A multi-institutional team led by Colorado State University (CSU) has been awarded $5.1 million from the US Department of Energy to try to improve the profitability and efficiency of anaerobic digestion.
Anaerobic digestion refers to a cluster of natural processes by which microorganisms consume carbon-rich organic materials and produce methane and carbon dioxide in an oxygen-free environment.
Over the next five years, the CSU team led by Ken Reardon, professor in the Department of Chemical and Biological Engineering (pictured), aims to make technologically sound, economically sensible improvements to anaerobic digestion of organic waste materials in newly designed bioreactors.
“Broadly speaking, we want to improve the economic and environmental sustainability of waste treatment by producing a more valuable product and releasing less carbon dioxide,” said Reardon.
The team plans to redesign digesters by adding renewable electrons from solar or wind to the process. The electrons would redirect how microorganisms break down large organic molecules in things like grass and manure. The team will develop methods for electrons to activate carbon dioxide, produced in anaerobic digestion, and to convert the waste into two smaller carbon-chained products: hexanoic acid, which can be upgraded to a fuel and blended with gasoline or diesel; and isobutanol, which can be blended with gasoline or upgraded to jet fuel.
By directing anaerobic industrial microbiomes and engineered bacteria to make hexanoic acid and isobutanol, while limiting production of low-value methane and waste carbon dioxide, the research could seed a market for anaerobic digestion as a means of converting organic waste into higher value products.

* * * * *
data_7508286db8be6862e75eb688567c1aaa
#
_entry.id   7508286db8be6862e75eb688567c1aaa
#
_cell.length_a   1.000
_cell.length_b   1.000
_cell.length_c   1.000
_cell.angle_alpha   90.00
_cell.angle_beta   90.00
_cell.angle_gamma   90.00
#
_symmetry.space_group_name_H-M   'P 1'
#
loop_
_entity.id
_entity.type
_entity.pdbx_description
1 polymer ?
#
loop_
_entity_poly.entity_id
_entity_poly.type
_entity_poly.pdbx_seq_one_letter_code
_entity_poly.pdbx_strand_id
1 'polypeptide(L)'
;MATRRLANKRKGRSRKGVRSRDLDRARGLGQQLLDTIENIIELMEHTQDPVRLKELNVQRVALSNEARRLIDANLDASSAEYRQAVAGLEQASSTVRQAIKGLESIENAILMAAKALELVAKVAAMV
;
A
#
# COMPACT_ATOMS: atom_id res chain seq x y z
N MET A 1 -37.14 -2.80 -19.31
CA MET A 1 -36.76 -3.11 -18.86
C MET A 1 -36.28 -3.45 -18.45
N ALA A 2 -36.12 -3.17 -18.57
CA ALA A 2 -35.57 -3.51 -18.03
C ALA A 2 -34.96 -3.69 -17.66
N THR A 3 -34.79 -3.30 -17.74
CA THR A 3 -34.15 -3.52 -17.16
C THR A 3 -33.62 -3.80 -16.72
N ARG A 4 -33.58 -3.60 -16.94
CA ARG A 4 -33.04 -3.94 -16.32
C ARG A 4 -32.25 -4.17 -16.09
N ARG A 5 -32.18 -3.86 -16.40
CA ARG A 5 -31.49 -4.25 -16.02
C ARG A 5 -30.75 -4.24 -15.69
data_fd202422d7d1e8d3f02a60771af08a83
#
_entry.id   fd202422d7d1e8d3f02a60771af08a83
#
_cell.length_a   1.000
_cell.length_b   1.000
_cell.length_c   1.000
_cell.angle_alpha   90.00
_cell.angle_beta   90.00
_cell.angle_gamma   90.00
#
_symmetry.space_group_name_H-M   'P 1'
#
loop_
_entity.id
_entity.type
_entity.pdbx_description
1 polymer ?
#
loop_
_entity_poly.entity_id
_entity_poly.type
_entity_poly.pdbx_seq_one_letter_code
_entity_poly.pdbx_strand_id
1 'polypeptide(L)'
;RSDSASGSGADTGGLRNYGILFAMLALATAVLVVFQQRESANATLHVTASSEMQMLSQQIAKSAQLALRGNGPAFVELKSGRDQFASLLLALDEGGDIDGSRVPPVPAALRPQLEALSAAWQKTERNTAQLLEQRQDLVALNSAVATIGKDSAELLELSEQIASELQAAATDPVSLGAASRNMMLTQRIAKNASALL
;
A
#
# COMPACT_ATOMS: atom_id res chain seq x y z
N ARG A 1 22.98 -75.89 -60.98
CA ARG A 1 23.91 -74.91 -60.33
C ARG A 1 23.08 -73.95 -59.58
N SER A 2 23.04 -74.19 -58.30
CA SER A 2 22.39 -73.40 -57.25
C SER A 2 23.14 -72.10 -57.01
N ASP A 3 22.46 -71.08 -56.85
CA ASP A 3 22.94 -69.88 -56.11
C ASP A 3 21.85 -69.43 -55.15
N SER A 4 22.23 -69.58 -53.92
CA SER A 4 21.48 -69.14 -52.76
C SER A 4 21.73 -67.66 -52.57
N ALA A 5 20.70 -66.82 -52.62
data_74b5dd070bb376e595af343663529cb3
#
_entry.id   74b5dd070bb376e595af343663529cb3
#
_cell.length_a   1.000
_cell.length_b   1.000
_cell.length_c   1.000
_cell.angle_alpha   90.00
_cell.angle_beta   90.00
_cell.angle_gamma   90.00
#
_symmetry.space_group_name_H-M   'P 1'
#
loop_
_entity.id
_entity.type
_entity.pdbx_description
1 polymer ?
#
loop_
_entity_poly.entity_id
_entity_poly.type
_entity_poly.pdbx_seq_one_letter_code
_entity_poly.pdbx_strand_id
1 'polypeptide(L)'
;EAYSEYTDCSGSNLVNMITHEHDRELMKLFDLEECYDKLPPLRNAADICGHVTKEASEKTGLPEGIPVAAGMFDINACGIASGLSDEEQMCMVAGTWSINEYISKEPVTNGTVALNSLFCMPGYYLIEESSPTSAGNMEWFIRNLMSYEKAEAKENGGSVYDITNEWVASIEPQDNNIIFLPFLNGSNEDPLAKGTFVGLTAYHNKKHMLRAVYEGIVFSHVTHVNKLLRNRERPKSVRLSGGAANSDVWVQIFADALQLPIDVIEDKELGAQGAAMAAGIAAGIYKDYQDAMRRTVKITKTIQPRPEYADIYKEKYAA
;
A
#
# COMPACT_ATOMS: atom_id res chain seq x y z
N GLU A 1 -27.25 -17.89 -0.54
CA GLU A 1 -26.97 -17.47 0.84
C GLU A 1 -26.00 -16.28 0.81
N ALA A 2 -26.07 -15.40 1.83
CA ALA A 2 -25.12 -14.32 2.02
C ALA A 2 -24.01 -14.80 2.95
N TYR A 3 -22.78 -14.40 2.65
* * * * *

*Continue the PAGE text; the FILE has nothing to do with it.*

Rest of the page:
Over the next five years, the researchers will integrate their various forms of expertise to making anaerobic digestion profitable: from altering the microbial communities, to designing the bioreactors and performing life-cycle assessments to ensure the technology would be scalable and profitable. Lab reactor experiments will eventually move to a test facility at South Dakota School of Mines and Technology, so that the researchers can run experiments more closely resembling a commercial setting.
The grant funds an educational component unusual for DOE research awards. The research will heavily involve graduate and undergraduate students, who will have opportunities to work at test facilities and take on leadership roles in the research. The scientists will also partner with CSU’s National Western Center to design an interactive, public-facing showcase of their work. Finally, the project will convene an industrial advisory board, including Leprino Foods, that integrates the perspective of for-profit companies, which may also provide internships opportunities for the students.
Quinn, along with CSU collaborators Steve Simske and Tom Bradley, also received $1 million in the same round of funding for a project on optimization of energy production pathways.